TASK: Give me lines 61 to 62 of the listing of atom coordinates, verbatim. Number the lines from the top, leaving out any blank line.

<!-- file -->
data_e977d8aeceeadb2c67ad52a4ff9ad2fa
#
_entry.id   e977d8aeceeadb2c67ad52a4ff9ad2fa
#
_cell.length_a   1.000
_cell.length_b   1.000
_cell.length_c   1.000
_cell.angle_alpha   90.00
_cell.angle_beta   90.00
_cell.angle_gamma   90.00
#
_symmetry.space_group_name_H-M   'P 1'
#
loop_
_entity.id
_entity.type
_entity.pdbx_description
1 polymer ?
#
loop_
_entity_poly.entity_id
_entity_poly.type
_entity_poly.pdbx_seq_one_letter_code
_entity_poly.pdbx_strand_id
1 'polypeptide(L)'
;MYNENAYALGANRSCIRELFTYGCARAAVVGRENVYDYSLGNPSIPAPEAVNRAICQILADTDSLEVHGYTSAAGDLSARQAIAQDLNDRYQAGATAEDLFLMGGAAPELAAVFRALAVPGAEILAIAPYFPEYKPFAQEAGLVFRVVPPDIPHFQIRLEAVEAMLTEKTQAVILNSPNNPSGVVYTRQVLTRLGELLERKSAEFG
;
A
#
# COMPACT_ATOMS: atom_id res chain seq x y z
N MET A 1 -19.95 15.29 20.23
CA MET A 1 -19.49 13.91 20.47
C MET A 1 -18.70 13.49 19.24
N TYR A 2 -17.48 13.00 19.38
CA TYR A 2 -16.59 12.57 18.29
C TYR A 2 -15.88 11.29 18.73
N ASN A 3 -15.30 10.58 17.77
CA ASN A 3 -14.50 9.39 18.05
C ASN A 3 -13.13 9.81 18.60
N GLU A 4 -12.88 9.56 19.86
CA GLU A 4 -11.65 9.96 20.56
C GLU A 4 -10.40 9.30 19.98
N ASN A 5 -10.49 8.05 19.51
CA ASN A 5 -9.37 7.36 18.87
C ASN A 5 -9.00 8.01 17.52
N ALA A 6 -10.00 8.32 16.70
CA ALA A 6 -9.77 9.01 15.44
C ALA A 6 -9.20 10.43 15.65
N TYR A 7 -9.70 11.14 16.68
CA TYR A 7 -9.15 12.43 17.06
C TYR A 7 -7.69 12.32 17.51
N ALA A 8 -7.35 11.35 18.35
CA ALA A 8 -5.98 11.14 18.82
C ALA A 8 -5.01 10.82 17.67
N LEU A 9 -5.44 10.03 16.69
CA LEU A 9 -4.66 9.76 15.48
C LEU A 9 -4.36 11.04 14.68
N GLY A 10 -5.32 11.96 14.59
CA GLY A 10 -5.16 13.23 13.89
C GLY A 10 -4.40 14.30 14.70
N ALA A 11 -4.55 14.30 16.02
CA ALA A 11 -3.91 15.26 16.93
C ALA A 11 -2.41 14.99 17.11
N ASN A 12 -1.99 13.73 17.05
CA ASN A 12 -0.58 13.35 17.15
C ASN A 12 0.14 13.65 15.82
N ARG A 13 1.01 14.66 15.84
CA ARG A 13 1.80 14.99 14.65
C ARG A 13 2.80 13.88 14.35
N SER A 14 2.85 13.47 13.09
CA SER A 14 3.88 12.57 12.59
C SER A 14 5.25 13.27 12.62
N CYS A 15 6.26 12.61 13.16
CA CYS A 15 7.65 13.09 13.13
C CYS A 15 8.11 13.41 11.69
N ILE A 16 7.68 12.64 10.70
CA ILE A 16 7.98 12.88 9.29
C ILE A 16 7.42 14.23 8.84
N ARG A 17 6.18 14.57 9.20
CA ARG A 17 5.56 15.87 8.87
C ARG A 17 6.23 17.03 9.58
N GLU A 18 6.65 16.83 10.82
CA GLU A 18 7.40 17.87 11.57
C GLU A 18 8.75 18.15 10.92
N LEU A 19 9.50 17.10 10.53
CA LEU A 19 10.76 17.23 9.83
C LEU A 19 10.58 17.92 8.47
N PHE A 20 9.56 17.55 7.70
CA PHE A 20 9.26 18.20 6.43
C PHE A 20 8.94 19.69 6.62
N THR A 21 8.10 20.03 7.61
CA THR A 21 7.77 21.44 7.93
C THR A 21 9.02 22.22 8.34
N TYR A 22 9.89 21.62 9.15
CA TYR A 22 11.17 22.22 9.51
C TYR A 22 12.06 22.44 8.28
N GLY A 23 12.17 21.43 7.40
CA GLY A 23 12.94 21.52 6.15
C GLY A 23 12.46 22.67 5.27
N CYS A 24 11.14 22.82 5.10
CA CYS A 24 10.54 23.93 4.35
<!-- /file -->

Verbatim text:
N ALA A 11 -4.55 14.30 16.02
CA ALA A 11 -3.91 15.26 16.93